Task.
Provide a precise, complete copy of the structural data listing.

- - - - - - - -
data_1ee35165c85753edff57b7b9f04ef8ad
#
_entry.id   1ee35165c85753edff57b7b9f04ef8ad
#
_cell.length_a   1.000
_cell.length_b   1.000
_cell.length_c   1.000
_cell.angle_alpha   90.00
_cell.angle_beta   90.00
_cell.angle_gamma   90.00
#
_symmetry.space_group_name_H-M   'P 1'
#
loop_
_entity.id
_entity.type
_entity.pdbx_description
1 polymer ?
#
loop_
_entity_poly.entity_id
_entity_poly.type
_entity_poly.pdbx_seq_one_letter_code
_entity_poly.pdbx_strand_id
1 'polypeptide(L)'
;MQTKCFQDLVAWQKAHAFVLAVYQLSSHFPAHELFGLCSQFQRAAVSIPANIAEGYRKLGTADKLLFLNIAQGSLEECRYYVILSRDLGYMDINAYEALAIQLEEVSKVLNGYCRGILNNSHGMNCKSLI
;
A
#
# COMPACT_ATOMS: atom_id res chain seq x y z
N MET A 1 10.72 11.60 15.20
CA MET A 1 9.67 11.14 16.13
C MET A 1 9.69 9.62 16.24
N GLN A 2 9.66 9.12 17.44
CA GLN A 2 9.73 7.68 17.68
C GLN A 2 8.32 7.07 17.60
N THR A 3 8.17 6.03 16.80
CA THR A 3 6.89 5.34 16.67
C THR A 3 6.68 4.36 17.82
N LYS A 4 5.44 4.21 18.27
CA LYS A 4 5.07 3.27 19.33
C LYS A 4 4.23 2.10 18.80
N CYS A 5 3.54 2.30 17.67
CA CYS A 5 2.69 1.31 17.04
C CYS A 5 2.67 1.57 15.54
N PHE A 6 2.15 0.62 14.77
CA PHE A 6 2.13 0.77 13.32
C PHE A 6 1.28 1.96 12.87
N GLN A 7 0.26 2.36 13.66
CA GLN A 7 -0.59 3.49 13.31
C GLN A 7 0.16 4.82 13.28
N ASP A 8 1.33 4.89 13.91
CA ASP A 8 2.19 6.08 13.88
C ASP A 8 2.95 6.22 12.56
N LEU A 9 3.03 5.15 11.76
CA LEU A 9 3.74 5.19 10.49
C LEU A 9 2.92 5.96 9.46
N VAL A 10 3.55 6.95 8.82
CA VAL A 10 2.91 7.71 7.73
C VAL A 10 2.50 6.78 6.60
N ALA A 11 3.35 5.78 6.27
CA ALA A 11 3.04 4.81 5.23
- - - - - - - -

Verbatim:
data_1ee35165c85753edff57b7b9f04ef8ad
#
_entry.id   1ee35165c85753edff57b7b9f04ef8ad
#
_cell.length_a   1.000
_cell.length_b   1.000
_cell.length_c   1.000
_cell.angle_alpha   90.00
_cell.angle_beta   90.00
_cell.angle_gamma   90.00
#
_symmetry.space_group_name_H-M   'P 1'
#
loop_
_entity.id
_entity.type
_entity.pdbx_description
1 polymer ?
#
loop_
_entity_poly.entity_id
_entity_poly.type
_entity_poly.pdbx_seq_one_letter_code
_entity_poly.pdbx_strand_id
1 'polypeptide(L)'
;MQTKCFQDLVAWQKAHAFVLAVYQLSSHFPAHELFGLCSQFQRAAVSIPANIAEGYRKLGTADKLLFLNIAQGSLEECRYYVILSRDLGYMDINAYEALAIQLEEVSKVLNGYCRGILNNSHGMNCKSLI
;
A
#
# COMPACT_ATOMS: atom_id res chain seq x y z
N MET A 1 10.72 11.60 15.20
CA MET A 1 9.67 11.14 16.13
C MET A 1 9.69 9.62 16.24
N GLN A 2 9.66 9.12 17.44
CA GLN A 2 9.73 7.68 17.68
C GLN A 2 8.32 7.07 17.60
N THR A 3 8.17 6.03 16.80
CA THR A 3 6.89 5.34 16.67
C THR A 3 6.68 4.36 17.82
N LYS A 4 5.44 4.21 18.27
CA LYS A 4 5.07 3.27 19.33
C LYS A 4 4.23 2.10 18.80
N CYS A 5 3.54 2.30 17.67
CA CYS A 5 2.69 1.31 17.04
C CYS A 5 2.67 1.57 15.54
N PHE A 6 2.15 0.62 14.77
CA PHE A 6 2.13 0.77 13.32
C PHE A 6 1.28 1.96 12.87
N GLN A 7 0.26 2.36 13.66
CA GLN A 7 -0.59 3.49 13.31
C GLN A 7 0.16 4.82 13.28
N ASP A 8 1.33 4.89 13.91
CA ASP A 8 2.19 6.08 13.88
C ASP A 8 2.95 6.22 12.56
N LEU A 9 3.03 5.15 11.76
CA LEU A 9 3.74 5.19 10.49
C LEU A 9 2.92 5.96 9.46
N VAL A 10 3.55 6.95 8.82
CA VAL A 10 2.91 7.71 7.73
C VAL A 10 2.50 6.78 6.60
N ALA A 11 3.35 5.78 6.27
CA ALA A 11 3.04 4.81 5.23